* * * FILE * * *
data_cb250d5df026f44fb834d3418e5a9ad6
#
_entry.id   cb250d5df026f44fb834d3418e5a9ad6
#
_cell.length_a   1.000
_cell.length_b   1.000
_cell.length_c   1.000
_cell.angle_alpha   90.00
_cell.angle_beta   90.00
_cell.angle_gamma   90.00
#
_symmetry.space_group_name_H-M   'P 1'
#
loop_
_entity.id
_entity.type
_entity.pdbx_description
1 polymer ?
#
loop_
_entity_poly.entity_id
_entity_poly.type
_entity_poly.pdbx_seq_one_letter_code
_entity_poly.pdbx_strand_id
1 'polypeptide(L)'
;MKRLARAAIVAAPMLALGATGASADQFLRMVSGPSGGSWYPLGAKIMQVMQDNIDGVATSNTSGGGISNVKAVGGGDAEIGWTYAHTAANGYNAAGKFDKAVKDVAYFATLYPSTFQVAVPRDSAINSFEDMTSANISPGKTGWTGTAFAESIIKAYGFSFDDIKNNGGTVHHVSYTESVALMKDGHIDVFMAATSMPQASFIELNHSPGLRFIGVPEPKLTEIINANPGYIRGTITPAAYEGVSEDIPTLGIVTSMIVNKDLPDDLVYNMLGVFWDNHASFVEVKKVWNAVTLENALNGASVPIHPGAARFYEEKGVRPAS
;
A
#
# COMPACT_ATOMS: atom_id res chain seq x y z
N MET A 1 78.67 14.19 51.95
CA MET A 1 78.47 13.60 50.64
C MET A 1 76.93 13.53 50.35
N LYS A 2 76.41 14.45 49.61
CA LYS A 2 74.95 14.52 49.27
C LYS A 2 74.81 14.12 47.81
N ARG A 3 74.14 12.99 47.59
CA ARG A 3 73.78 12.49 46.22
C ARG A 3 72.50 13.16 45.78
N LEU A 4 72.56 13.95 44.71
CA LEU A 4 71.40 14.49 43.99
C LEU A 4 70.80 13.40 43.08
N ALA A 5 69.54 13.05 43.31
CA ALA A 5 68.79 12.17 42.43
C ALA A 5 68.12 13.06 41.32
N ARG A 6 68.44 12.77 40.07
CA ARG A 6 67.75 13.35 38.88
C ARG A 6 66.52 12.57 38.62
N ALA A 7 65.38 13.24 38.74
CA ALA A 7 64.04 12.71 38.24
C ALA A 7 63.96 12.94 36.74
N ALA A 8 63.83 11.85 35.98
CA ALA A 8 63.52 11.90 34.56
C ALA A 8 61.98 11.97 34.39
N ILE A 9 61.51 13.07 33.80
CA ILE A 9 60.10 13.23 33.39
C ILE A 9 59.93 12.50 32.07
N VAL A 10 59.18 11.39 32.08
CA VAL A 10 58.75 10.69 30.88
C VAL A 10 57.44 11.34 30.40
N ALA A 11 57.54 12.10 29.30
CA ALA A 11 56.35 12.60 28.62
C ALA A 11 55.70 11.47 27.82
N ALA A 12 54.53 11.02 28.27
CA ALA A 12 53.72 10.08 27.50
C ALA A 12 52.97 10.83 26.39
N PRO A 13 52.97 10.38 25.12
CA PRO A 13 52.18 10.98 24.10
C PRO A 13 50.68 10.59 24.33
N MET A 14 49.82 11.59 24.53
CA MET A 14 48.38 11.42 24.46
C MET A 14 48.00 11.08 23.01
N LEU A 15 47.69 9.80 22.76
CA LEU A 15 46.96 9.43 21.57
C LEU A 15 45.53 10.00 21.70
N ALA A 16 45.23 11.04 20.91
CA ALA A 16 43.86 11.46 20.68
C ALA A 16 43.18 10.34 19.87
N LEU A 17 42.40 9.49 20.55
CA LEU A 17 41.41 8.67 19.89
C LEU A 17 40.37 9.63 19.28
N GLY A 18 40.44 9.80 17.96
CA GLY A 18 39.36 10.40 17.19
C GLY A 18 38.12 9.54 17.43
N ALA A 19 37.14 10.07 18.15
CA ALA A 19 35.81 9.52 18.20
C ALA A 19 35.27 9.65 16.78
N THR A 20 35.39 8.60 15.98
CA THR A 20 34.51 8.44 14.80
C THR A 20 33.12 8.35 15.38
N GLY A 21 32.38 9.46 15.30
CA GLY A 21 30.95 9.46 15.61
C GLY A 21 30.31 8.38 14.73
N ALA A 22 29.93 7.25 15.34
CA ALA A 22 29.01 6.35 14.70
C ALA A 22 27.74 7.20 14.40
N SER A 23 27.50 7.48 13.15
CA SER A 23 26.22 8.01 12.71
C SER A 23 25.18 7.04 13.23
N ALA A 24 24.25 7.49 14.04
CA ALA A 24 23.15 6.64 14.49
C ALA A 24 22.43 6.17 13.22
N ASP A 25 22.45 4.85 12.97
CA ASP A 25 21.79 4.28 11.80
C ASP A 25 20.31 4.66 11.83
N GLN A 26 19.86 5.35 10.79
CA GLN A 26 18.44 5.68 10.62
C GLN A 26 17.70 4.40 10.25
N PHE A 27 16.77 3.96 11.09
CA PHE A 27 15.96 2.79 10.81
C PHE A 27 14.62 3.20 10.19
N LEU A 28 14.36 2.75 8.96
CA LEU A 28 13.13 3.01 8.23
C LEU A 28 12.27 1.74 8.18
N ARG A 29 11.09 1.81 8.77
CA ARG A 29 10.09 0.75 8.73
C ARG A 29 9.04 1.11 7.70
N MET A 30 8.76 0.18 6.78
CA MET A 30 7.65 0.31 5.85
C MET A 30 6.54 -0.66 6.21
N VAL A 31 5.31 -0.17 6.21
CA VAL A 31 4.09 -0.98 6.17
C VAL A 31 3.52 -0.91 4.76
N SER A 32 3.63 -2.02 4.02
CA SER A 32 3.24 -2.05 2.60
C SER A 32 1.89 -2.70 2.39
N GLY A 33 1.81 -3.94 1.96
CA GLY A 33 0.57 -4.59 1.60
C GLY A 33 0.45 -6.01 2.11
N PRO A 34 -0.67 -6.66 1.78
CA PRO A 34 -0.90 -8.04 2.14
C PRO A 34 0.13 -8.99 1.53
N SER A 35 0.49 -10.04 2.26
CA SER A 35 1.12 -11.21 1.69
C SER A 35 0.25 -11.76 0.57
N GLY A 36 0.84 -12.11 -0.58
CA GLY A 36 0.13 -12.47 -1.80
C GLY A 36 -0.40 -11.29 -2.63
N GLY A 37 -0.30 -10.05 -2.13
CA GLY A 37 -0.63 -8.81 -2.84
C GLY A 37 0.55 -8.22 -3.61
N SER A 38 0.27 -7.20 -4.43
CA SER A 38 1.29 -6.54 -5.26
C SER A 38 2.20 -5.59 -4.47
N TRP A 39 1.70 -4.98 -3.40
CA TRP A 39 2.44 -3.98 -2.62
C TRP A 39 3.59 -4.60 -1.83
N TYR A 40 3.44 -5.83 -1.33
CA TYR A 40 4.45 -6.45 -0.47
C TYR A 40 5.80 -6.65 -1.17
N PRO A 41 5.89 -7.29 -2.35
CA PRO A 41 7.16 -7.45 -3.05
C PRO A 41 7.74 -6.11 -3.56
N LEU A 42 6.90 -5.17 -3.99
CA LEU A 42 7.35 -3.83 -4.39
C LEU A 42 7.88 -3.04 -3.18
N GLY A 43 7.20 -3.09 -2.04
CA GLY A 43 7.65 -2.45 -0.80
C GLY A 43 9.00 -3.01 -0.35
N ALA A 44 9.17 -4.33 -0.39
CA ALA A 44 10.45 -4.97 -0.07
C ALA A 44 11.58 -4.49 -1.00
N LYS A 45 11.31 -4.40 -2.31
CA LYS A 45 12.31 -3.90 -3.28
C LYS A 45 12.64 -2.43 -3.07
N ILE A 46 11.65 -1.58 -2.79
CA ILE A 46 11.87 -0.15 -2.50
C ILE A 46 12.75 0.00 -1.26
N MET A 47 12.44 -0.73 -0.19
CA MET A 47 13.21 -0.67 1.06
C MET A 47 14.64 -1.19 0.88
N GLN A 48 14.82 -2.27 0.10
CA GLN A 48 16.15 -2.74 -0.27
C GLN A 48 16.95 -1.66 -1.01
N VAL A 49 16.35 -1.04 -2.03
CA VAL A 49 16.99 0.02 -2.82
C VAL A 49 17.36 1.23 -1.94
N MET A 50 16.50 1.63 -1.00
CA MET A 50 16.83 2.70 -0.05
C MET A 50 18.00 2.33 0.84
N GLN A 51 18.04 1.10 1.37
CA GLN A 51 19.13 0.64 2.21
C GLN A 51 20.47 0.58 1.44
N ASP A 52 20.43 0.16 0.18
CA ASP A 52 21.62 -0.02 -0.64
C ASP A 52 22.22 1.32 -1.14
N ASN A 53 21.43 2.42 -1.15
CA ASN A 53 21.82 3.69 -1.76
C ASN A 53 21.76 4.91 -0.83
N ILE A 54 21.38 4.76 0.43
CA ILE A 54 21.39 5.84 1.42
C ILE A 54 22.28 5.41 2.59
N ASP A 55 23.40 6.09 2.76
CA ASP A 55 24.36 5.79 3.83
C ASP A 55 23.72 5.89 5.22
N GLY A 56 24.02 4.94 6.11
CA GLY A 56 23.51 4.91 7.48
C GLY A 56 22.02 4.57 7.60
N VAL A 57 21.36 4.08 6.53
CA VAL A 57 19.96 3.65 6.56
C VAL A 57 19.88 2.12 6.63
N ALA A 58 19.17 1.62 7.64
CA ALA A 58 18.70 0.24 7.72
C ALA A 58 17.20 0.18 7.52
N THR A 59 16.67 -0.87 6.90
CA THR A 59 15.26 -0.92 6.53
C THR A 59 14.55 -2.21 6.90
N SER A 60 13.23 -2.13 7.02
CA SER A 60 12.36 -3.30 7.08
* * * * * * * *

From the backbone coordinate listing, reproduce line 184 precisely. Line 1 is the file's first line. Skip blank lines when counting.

N ASP A 52 20.43 0.16 0.18